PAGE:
“Obviously, Cotton States (the homeowners’ insurer) is not going to pay for the removal of the debris,” Calhoun City Attorney Bill Bailey said in a Jan. 4 memo to city officials, “and the mortgagee, has not responded to … (City Administrator Eddie) Peterson’s request to clear up the debris.”
“If the city doesn’t move forward with some action there are a number of concerned neighbors who will want some action to take place,” he stated.
Bailey said the city’s next step in getting the property cleaned up, is to get permission from the homeowners. The city sent them a letter of consent for demolition and payment of costs dated Jan. 12.
If the homeowners fail to consent within 10 days of the date on the letter, Bailey said the city will need to obtain a nuisance and abandonment declaration for the property in municipal court to demolish or remove what is left of the house.
The city can get a lien on the property, which will stay on record for 7 years and can then be renewed, he said.
The lien would probably prevent foreclosure because if the property’s lending institution were to foreclose and take the property, that institution would have to pay off the lien to get a clear title, he explained.
The eventual payment of the lien will serve to reimburse the city for cleanup costs, he said.
The property will not belong to the city after cleanup; the deed will still have the homeowners’ names on it, Bailey stated.
If the city conducts the cleanup process there will be some major excavation involved, Council Member David Hammond pointed out in Monday’s council work session.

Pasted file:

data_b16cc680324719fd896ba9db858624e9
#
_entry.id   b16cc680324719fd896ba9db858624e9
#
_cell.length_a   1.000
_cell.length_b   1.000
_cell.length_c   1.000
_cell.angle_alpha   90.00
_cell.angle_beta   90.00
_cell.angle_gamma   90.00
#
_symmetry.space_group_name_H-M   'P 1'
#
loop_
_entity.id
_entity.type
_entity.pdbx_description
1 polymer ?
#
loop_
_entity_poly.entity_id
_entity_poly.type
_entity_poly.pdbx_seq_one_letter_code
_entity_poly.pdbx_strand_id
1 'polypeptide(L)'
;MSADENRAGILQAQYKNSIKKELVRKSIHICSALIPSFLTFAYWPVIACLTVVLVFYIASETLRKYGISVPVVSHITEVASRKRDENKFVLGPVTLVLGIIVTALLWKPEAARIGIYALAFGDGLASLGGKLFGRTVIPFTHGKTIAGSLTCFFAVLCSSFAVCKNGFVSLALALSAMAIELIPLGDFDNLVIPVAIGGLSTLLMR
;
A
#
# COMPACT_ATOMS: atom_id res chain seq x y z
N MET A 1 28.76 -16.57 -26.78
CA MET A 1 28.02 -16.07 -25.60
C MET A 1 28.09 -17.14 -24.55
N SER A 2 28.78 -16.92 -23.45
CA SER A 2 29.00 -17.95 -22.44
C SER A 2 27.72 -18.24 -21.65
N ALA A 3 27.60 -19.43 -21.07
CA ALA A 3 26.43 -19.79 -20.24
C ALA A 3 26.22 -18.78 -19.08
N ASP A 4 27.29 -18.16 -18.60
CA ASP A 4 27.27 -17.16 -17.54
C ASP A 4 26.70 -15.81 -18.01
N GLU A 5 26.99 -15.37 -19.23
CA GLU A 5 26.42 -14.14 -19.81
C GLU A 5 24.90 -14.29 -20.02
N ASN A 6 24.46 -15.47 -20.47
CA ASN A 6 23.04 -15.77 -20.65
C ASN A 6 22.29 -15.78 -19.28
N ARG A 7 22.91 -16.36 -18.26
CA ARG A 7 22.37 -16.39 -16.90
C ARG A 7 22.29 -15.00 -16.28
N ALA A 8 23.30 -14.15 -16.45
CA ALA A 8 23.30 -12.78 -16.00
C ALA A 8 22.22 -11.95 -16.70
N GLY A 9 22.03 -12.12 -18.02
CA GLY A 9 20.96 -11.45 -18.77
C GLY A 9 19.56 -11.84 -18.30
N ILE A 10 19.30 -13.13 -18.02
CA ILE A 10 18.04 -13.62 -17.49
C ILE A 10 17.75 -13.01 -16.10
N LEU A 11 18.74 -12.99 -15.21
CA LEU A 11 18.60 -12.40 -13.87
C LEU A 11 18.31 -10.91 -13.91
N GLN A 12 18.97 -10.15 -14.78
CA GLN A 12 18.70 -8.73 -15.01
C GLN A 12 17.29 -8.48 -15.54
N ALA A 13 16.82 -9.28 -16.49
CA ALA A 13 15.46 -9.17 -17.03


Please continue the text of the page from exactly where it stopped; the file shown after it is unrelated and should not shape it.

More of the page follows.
He asked Bailey if the city would be held legally responsible for any accidents that occurred on the property afterward.
There is usually no liability for discretionary actions like the cleanup the city is looking into conducting, Bailey explained. The city could also take some precautions like grading off the area that now contains a retaining wall with a steep drop, Peterson said.
The city has not been able to gain access to the property from Cotton States yet, Peterson said. A locked gate on the chain link fence prohibits entry.
The April 15 explosion was heard and felt as far away as Carbondale and Plainville and damaged more than 60 houses in the Calhoun area, displacing several families as their homes were repaired.
In August, former state Insurance Commissioner John Oxendine said the tampering associated with the gas lines caused the house to fill up with natural gas, but the igniting force remains a mystery. What caused the spark may never be known, he said.
He offered, at the time, a $10,000 reward for information leading to the arrest and conviction of a suspect.
So far, no suspect has been named, and the reward is still being offered, according to a representative from the office of Ralph Hudgens, who is now insurance commissioner.
Anyone with information about the explosion is encouraged to call the arson hotline at 1-800-282-5804.
“You may not have enough for a conviction, but you might have enough to point investigators in the right direction,” Oxendine said.